1 in 10 Young People Report Committing Sexual Violence
One in 10 young people under the age of 22 have committed some type of coercive or forced sexual violence during their lifetime, according to a new study.
The research also revealed that perpetrators reported more exposure to violent X-rated material.
While sexual violence can start in adolescence, investigators say that research on the topic is lacking.
For the study, lead researcher Michele L. Ybarra, M.P.H., Ph.D., of the Center for Innovative Public Health Research, San Clemente, California, and her team analyzed data for 1,058 young people between the ages of 14 and 21 years in the Growing Up with Media study.
Researchers found that 9 percent of young people reported perpetrating some type of sexual violence in their lifetime. The study revealed that 8 percent of participants reported forced contact (kissing, touching or making someone who doesn't want to do something sexual), 3 percent reported coercive sex (made someone have sex when they knew the other person did not want to), another 3 percent reported attempted rape (attempted but were unable to force someone to have sex) and 2 percent completed rape.
The study found that the most common age at the first perpetration of sexual violence was 16 years old, and boys were overwhelming more likely to have their first episode at 15 years of age or younger.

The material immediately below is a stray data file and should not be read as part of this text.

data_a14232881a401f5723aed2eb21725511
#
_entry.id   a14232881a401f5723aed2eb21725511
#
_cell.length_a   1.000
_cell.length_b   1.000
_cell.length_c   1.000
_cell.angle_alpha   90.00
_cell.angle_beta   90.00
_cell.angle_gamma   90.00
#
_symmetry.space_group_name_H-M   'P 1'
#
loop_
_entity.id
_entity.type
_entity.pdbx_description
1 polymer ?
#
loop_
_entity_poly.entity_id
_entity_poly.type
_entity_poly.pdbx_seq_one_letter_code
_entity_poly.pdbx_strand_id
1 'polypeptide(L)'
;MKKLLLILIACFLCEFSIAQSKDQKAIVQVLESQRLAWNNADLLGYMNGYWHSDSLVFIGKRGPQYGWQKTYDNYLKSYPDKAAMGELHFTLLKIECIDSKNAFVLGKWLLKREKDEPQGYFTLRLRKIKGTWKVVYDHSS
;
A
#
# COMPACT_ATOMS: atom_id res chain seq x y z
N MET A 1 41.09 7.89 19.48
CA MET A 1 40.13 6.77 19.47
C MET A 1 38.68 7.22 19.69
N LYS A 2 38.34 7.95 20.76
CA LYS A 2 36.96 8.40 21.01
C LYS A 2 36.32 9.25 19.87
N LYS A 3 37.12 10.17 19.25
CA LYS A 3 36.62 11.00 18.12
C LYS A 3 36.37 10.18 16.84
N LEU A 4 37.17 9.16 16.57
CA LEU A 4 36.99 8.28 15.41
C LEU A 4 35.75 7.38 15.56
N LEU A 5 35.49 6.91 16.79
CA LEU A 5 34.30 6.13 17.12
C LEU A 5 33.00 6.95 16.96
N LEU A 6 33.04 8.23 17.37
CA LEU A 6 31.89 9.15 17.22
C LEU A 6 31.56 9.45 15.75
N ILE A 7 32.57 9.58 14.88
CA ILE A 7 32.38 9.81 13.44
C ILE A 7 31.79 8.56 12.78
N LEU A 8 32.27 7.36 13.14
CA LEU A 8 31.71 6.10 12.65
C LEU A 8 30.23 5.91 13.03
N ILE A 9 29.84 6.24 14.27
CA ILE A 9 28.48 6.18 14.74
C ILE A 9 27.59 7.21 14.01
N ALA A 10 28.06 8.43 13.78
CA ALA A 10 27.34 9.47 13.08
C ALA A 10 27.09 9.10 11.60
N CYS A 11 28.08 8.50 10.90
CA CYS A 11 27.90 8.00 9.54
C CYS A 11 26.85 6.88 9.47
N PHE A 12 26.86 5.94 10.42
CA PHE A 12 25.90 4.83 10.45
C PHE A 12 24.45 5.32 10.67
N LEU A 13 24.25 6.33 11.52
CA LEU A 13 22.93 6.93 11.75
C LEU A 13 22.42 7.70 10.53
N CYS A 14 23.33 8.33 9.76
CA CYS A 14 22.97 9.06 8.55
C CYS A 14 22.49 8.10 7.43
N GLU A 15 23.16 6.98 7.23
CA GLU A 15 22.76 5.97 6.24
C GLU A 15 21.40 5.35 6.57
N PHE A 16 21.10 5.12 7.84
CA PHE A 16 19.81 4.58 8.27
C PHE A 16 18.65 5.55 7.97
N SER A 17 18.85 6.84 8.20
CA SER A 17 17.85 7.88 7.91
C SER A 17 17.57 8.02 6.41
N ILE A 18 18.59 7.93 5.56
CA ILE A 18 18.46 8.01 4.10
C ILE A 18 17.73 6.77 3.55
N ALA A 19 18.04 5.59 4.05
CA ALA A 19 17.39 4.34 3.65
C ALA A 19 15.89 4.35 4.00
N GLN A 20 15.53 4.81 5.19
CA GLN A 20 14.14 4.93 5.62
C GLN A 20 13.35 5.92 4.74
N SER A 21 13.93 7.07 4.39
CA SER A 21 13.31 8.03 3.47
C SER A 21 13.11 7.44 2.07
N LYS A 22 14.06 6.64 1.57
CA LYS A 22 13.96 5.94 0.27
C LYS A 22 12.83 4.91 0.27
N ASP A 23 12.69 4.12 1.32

Those who reported previously committing sexual violence tended to report more frequently being exposed to media that depicted sexual and violent situations.
The study revealed that those who reported trying to force someone to have sex reported using coercive tactics like arguing, pressuring someone, getting angry or making someone feel guilty. Researchers said that these tracts are more commonly used than threats or physical force.
The victims were most often a romantic partner, and 50 percent of perpetrators blamed the victim for the sexual violence.
Most perpetrators also reported that no one had found out about the incidents, according to the study.
"Certainly, however, links between perpetration and violent sexual media are apparent, suggesting a need to monitor adolescents' consumption of this material, particularly given today's media saturation among the adolescent population," researchers concluded. "Because victim blaming appears to be common while perpetrators experiencing consequences is not, there is urgent need for high school (and middle school) programs aimed at supporting bystander intervention."
The findings are published in the journal JAMA Pediatrics.